They understand that the responsibility of saving for retirement is squarely on their shoulders, and they struggle to put money aside month by month, year by year.
But where’s the happy medium? How much should they save (or can they save) for the future if they still want to enjoy life and have fun today?
As with most of the truly important questions we face, there is no one right answer. Perhaps the best answer is that you’ll need to weigh your priorities day-by-day so you can make the right choices.
We’ve been working face-to-face with clients for almost thirty years. Here are a few guidelines we’ve discovered that help clients make better choices:
1). Understand it is always a struggle
A recent survey asked Americans to talk about their biggest retirement fears. The top concern, not surprisingly, was outliving their income and running out of money. The second was being able to maintain their current lifestyle in retirement, and the third was keeping up with healthcare expenses in retirement. The way to combat all three fears, of course, is to save more today so you can be better prepared for tomorrow.
But here’s the kicker. An equally big concern was “missing out on the fun things in life.” So while Americans do understand they need to save for the future, they also want to enjoy today. After all, who wants to save and scrimp every day and then die before having a chance to enjoy it all?
And guess what? These choices don’t go away just because you make more or have more money. Believe it or not, even wealthy people struggle with the daily trade-offs between saving and spending.
2). Have a good roadmap
One of the most important things we do to help our clients is give them a saving and spending roadmap, and then we update that map every year. The roadmap tells them how much they need to save each year to reach their goals, and how much they can spend each year – once in retirement – without undue risk of running out of money too early.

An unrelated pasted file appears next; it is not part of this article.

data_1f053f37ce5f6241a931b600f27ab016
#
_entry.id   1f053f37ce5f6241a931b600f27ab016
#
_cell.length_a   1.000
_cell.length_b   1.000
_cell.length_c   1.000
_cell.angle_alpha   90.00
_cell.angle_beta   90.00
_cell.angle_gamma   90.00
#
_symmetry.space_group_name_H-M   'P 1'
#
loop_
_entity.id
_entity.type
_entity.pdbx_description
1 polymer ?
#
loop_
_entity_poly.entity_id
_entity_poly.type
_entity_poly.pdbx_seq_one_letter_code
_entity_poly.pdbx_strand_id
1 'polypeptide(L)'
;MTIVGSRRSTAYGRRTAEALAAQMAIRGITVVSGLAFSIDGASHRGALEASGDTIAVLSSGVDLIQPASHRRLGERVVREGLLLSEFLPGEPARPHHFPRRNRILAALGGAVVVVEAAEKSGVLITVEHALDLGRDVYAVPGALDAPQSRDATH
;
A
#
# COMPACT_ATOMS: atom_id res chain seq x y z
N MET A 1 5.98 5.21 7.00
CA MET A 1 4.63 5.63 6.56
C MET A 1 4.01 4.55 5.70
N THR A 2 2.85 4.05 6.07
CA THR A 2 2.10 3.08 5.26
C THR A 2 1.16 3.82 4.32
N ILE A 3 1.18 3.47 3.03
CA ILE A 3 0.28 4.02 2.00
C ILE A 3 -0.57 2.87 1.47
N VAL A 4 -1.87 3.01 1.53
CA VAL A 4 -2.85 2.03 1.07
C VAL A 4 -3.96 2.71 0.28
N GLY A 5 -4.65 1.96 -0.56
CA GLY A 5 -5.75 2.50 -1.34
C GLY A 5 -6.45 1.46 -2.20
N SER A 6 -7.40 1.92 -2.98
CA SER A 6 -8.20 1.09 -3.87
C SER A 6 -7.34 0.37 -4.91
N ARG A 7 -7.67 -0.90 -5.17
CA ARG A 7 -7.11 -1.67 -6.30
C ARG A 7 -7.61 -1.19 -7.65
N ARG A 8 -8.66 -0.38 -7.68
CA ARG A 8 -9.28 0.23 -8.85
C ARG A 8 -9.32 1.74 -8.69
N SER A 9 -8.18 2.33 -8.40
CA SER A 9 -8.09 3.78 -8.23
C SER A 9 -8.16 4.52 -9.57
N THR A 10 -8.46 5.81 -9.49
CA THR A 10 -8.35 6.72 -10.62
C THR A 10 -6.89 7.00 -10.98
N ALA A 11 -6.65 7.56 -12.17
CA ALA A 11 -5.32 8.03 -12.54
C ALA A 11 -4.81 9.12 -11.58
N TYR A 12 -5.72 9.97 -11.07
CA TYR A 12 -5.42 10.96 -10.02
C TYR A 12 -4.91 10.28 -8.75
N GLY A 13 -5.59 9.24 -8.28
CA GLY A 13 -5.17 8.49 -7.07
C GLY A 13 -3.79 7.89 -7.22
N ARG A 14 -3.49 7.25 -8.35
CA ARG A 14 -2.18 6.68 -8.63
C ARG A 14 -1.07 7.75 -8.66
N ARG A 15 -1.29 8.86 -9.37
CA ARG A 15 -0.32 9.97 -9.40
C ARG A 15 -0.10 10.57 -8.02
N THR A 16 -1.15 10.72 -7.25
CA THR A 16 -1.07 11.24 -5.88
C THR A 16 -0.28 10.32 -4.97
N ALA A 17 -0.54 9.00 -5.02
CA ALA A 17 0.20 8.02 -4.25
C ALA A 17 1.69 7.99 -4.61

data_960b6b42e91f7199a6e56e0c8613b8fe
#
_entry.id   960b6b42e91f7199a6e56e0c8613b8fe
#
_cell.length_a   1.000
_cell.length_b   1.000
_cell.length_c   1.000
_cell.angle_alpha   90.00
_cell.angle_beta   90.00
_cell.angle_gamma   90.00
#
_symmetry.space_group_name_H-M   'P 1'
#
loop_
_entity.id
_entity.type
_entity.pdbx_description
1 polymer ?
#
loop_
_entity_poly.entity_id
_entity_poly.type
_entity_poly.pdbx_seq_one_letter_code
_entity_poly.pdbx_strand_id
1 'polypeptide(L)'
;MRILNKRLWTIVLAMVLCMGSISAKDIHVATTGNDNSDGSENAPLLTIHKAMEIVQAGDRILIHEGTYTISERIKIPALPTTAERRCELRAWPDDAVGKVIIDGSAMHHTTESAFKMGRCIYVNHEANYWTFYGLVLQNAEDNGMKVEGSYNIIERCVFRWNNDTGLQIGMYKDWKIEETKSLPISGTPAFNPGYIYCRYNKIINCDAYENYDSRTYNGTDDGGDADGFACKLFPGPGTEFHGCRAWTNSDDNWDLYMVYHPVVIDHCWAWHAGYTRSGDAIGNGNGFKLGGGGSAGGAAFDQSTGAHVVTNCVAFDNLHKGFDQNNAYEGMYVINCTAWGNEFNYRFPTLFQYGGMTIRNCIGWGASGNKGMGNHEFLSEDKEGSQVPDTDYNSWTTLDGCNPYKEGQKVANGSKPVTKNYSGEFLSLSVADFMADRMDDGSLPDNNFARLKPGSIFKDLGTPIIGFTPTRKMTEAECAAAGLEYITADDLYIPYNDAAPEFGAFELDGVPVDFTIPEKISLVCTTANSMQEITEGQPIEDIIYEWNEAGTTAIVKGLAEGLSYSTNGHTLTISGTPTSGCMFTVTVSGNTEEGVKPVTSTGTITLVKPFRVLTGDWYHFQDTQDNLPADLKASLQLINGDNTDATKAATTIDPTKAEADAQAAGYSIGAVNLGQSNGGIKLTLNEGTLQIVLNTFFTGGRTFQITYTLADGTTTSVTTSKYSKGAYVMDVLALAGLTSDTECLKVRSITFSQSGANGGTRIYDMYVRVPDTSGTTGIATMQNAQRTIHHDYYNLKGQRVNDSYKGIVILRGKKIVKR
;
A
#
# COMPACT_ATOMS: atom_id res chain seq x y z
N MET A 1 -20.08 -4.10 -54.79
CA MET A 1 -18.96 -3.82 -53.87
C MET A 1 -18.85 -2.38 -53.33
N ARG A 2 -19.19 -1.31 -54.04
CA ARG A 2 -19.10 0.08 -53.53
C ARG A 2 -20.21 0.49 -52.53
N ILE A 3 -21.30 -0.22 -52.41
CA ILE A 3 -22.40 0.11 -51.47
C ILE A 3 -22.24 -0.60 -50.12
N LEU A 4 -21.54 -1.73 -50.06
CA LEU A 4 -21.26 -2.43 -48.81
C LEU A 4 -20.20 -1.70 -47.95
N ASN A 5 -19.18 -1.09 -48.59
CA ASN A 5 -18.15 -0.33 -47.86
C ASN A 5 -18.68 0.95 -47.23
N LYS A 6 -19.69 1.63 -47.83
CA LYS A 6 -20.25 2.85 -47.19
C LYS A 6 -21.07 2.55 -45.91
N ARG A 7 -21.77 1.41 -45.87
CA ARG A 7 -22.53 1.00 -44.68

Without a roadmap, you just can’t make good decisions. With a roadmap, it gets much easier.
Once you know what you need to save each year, set it up on autopilot by “paying yourself first.” That means setting aside money each paycheck to fund your 401(k), your IRA, or your personal investment account. No more stress, no more mess. It’s automatically done for you, and what’s left over in your bank account each month is free for you to spend. What could be easier?
In retirement, we set up the same system in reverse. Each month, your sustainable spending “allowance” gets put in your account. Go ahead, spend it! Stick to this system, and you’re guaranteed to stay on track.
Where do we see clients running into trouble? Either they spend too much, and take out way more than their monthly withdrawal, or they spend too little, and we literally have to beg them to go out and live it up a little!
3). Make room for life’s small(er) pleasures
Sometimes, it’s all about the size of your fun. To some people, a “trip” may mean a round-the world, first-class, 5-star hotel extravaganza. To others, it might mean taking the grandkids to a park for the afternoon.
There is always time – and money – for fun. But ask yourself how many zeroes your fun requires, and find ways to build more fun into your day-to-day life without racking up big expenses.
Our clients know that I love to travel, and I try to fit in a few longer – and more exotic – trips each year. But this summer I’ve been enjoying short weekend getaways with my daughter. As a recent engineering grad, I don’t think she’ll be living in South Florida for long, and I’m taking advantage of her company while she’s close by. This last weekend, we went up to the Merritt Island National Wildlife Refuge (next to Cape Canaveral, Florida) for a night-time “bioluminescent” kayaking trip we’ve had our eye for over a year.
It wasn’t a big deal. It didn’t cost a lot. We drove up and spent the night, since we were out on the water until almost 1 a.m. Kayaking at night is an amazing experience and while we were there we saw manatees, dolphins, seemingly dozens of shooting stars and of course the glowing “bioluminescent” plankton that light up the water whenever there’s movement.
Just like the ad says — “Priceless.”